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M Trekking the High Uintas Wilderness: Circumnavigation of the Rock Creek Shelf

by Ryan Jordan

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Article Summary:

Last week I returned from a trek in the High Uintas Wilderness of northern Utah with three friends, and my son Chase. Our objective was to complete a circumnavigation of the Rock Creek Divide primarily via a "high route" that avoided trails where it made sense, allowed us to camp and and trek by more remote locations, and enjoy a diversity of scenery by crossing high divides between a number of drainages.

Our final route was about 55 miles in length, and we crossed divides at Cleveland Pass, the west ridge of Explorer Peak, Red Knob Pass, Dead Horse Pass, and Rocky Sea Pass. Our pace was not intense (8 trekking days with 1 layover day = 9 total trip days), giving us plenty of time to lounge around in the mornings, and fish lakes where we were camped and lakes that we passed by while trekking.

Our route included about 16 miles of off-trail travel, most of it on easy tundra benches and ledges above 11,000 feet. Toes of major buttresses came with a bit of metasedimentary quartzite-talus-hopping in order to stay high and avoid bushwhacking through the deadfall and sparse talus below the treeline. The exception was our traverse across the west ridge of Explorer Peak, which involved a rather nerve-wracking late-evening Class 4 descent of steep loose shale scree through quartzite-and-shale cliff band ledges.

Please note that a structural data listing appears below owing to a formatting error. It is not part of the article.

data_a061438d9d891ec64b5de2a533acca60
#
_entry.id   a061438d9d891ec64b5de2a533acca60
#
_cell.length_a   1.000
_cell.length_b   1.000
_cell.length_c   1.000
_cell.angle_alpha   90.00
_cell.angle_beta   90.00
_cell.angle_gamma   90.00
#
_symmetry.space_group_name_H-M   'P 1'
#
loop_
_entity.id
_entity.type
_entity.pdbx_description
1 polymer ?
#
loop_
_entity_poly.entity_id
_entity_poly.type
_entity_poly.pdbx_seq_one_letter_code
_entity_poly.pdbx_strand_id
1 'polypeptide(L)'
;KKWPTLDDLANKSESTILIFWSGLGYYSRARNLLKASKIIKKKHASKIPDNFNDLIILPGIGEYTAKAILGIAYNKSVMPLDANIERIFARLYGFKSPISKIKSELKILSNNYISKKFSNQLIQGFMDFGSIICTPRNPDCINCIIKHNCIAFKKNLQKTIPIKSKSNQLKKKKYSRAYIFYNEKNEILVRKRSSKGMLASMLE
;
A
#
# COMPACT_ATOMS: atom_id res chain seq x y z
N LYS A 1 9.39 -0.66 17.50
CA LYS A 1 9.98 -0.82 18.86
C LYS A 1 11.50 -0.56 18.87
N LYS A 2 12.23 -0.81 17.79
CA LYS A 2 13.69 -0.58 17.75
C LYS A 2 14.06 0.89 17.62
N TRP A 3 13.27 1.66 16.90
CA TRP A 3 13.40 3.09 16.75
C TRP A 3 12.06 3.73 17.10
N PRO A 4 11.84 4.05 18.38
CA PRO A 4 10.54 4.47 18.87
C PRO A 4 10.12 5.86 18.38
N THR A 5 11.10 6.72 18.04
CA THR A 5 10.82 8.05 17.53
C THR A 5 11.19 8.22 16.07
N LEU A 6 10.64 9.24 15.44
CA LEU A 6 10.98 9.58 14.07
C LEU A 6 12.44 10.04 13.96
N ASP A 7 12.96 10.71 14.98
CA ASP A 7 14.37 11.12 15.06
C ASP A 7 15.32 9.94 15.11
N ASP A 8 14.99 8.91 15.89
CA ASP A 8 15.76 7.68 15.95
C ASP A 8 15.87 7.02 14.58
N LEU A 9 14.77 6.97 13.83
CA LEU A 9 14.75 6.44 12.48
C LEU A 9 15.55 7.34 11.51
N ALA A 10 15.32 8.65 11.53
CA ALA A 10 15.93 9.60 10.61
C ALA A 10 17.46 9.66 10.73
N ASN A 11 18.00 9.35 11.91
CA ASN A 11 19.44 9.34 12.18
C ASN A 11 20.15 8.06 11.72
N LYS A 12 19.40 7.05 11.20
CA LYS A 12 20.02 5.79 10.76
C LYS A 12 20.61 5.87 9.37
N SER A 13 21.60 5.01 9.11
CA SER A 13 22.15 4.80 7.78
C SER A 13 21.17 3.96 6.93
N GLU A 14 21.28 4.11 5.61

We established seven camps along the route:

Our exploration of the fisheries in this region resulted in great rewards! Healthy and fat brook trout at Helen, Margie, and Dean Lakes; large cutthroat at Continent and Ejod Lakes; and Tiger Trout at Dead Horse Lake were some of the highlights. I'll leave the rest to your own exploration.

In addition to this introduction, I've included my complete journal from this trip. My journals were published live, and daily to my blog (see Uintas 2014 at with low-resolution photographs sent via a satellite phone, a data router, and iPod Touch (see the end of this article for a description of that system). Here, I've included more photos to help tell the story.

At the end, I'll present some gear notes from the trip, in the style of Backpacking Light's old "Notes from the Field" reports from yesteryear, highlighting the main gear systems I used on this trek as well as some of the processes.

Having made several trips in the Uintas through the years, including two complete traverses of the entire range via two different "Uinta High Routes" (approx. 100 miles ea.) and circumnavigations of virtually every major drainage, the Rock Creek trek described in this article remains one of my all-time favorites, and perhaps - may be the one trek I'd recommend if you could only make one trip to the Uintas in your lifetime.

I hope you enjoy reading about, and learning from, our experience in the Uintas!


# WORDS: 11680
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